Colombia is becoming increasingly interesting for foreigners. A number
of these foreigners unfortunately refuse to accept the complexity of
the country and its conflict before involving themselves in the
discussion on internal issues and therefore are more part of
Colombia’s problem than its solution. These ‘gringos’ are forgetting the values we were taught at home.
Colombia’s conflict has last for nearly 45 years and over the years has involved dozens of parties, recently resulting in three mayor partakers in the conflict; The State, paramilitary umbrella organization AUC and the FARC. After the demobilization of the AUC the conflict seems a lot easier. Now there’s just the state and the FARC, so taking sides has become easy.
Colombian government = evil
There’s people who say the State is the bad guy. It has numerous (proven and alleged) ties to the AUC, it is committing numerous human rights violations including the murder on innocent civilians, it has not done anything to reduce the country’s poverty and has been denying to declare the situation of the millions of displaced a humanitarian disaster.
A small portion of these people find the FARC is fighting a legit battle against the oppression of the Colombian people, social injustice.
FARC = evil
Other people say the FARC is the bad guy. It is constantly violating the human rights of the Colombian people through kidnapping, extortion, murder and forcing children to work or even fight in their so called people’s army and think anti-personnel mines are a legitimate war tactic.
Some of these people see the current administration of Álvaro Uribe as absolutely good for Colombia, expect a social disaster if he ever resigns and consider the displaced and victims of human rights violations ‘collateral damage’.
Nobody = evil
If you acknowledge the things mentioned above as bad in deed are bad, you may agree that choosing sides in Colombia is not the most sensible thing to do. You may want to think again before portraying the conflict as good vs. evil or looking for black and white solutions.
Because adding to the most prominent parties in the conflict, the State and the “Marxists” insurgents, there’s still the ELN, Águilas Negras, ‘Don Mario’, ‘El Loco Barrera’, the oligarchs, the Autodefensas Gaitanos and you name it. Some working independently, others with ties to either the guerrillas or the State and its security force, you name it.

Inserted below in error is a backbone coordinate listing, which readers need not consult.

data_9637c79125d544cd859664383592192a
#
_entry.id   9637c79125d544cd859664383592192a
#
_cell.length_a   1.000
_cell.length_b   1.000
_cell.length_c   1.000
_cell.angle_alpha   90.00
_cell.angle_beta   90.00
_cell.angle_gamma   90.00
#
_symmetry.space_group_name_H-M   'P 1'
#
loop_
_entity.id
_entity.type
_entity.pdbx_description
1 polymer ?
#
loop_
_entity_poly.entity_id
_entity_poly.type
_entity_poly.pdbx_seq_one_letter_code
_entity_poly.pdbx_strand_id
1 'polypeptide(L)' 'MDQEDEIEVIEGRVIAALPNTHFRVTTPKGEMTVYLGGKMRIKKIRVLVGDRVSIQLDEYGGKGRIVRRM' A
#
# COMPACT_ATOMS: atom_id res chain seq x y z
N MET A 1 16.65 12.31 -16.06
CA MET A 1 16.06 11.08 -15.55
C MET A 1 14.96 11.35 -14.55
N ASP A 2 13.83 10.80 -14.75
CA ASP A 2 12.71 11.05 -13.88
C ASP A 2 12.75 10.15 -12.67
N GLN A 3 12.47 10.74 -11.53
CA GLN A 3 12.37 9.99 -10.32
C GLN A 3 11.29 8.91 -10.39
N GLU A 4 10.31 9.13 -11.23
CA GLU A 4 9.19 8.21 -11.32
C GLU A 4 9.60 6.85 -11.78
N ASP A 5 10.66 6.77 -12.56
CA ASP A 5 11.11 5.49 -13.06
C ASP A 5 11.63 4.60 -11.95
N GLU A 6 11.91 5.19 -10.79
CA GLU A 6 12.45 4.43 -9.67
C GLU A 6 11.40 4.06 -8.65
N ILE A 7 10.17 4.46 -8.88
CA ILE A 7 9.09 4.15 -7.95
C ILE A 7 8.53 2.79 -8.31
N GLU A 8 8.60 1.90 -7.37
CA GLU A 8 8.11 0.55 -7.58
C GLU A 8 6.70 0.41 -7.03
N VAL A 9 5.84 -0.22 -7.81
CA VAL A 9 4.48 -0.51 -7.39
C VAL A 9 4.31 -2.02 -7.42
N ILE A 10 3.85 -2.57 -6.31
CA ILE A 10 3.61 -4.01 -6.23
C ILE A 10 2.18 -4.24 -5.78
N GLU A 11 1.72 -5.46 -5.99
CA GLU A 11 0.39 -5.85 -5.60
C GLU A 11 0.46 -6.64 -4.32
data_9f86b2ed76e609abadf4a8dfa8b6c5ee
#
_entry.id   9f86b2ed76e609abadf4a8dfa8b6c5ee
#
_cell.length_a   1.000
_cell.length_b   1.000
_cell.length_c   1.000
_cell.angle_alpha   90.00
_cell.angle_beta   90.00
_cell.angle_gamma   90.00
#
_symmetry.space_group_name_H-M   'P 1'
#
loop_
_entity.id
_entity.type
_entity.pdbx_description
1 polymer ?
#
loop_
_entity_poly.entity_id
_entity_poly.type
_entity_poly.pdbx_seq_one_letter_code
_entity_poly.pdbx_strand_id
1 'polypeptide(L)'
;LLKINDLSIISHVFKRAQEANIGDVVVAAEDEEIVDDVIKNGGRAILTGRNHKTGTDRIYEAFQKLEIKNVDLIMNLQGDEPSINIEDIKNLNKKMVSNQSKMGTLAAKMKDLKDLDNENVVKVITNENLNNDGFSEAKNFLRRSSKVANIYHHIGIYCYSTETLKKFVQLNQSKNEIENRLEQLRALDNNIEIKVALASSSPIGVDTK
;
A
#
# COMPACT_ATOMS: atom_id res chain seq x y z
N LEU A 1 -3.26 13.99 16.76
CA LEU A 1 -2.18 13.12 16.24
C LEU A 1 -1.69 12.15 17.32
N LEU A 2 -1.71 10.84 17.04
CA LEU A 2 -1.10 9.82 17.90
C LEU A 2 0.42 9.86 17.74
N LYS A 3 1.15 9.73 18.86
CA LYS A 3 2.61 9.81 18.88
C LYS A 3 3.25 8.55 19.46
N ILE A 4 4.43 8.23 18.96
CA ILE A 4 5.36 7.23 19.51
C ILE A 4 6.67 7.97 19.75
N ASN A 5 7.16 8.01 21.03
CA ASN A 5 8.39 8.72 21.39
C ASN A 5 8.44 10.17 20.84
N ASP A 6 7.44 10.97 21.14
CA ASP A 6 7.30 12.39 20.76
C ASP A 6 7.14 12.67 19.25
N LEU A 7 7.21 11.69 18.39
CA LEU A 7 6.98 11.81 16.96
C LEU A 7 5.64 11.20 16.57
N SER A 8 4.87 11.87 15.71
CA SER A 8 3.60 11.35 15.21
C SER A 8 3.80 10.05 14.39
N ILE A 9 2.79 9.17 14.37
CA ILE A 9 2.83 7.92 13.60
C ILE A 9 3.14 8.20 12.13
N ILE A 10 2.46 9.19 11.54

Then there’s also legal parties involved in the conflict. NGO’s (some good, some bad), the Supreme Court, the Attorney General, The United States government and the United Nations.
Being part of the problem
Putting oil on the fire by accusing moderate people of supporting FARC
or without serious legal back up accusing President Uribe of being a
paramilitary is not helping. Looking at the number of people who have
been murdered after being falsely accused of being FARC supporters and considering being a paramilitary makes you part of Colombia’s most lethal armed group should make you think twice before throwing a rock.
Denying the complexity of the conflict or ignoring the fact it is
impossible to speak of good vs. evil makes you part of the problem. You
are going to end up admitting you were horribly wrong about some things once
justice finds its way.
Being part of the solution
It is the supporters of the government that should tell the government it should stop committing human rights violations and it is those who agree more with the FARC’s ideology who should tell the FARC to stop taking people hostage. Exchanging polarizing accusations isn’t really helping anyone.
It is the moderate voices of both the left and the right who will be able to seek an approach between the two camps and are the key to the solution in Colombia’s conflict and it’s those moderate voices who deserve your appreciation and support.
International democratic values
We ‘gringos’ were born and raised in democratic societies and within our societies we also have opposites. However, raised as democrats we have the experience in solving our differences through debate and compromise and without very serious human rights violations. We sometimes needed wars to defend our values, but we have always demanded these wars to be fought fairly.
We ‘gringos’ have democratic values to defend and should not think the democracy and the human rights we have enjoyed at home are not applicable in Colombia and on Colombians.
Let us use our homegrown values and see if we can use the culture we took from our motherlands in a constructive manner to help the country we all — left, right and center — equally love; Colombia. Let’s be part of the solution and not part of the ongoing problem.
Author Adriaan Alsema is editor-in-chief of Colombia Reports